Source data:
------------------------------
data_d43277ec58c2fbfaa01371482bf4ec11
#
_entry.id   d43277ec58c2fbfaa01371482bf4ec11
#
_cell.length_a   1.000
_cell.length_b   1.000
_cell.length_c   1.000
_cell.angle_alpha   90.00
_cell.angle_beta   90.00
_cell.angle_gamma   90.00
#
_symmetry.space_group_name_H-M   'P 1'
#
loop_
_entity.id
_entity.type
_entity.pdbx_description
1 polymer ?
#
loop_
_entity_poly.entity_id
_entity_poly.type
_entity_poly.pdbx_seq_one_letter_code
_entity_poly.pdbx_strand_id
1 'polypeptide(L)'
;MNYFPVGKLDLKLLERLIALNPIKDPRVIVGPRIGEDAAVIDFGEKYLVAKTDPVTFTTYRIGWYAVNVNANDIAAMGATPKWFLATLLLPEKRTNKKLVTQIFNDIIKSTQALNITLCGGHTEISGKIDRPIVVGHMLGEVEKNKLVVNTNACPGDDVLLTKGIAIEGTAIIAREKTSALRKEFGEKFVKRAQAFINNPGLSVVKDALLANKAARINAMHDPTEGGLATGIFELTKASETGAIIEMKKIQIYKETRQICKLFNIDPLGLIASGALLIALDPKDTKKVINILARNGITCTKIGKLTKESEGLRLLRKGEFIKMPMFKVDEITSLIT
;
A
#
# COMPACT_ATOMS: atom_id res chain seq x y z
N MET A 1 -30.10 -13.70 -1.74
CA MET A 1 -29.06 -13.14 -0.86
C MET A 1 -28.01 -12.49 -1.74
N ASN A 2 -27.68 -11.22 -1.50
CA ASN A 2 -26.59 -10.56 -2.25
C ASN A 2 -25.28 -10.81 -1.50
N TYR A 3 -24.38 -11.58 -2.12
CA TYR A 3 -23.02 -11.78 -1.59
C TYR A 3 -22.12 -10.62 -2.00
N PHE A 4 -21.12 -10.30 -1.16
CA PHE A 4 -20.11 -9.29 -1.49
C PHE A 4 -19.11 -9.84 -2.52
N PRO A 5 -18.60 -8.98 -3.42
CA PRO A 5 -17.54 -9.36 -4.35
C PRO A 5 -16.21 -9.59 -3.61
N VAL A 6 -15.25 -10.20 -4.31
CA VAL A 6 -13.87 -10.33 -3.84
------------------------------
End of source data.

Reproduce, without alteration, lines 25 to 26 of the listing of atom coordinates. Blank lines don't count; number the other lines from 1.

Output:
1 'polypeptide(L)'
;MNYFPVGKLDLKLLERLIALNPIKDPRVIVGPRIGEDAAVIDFGEKYLVAKTDPVTFTTYRIGWYAVNVNANDIAAMGATPKWFLATLLLPEKRTNKKLVTQIFNDIIKSTQALNITLCGGHTEISGKIDRPIVVGHMLGEVEKNKLVVNTNACPGDDVLLTKGIAIEGTAIIAREKTSALRKEFGEKFVKRAQAFINNPGLSVVKDALLANKAARINAMHDPTEGGLATGIFELTKASETGAIIEMKKIQIYKETRQICKLFNIDPLGLIASGALLIALDPKDTKKVINILARNGITCTKIGKLTKESEGLRLLRKGEFIKMPMFKVDEITSLIT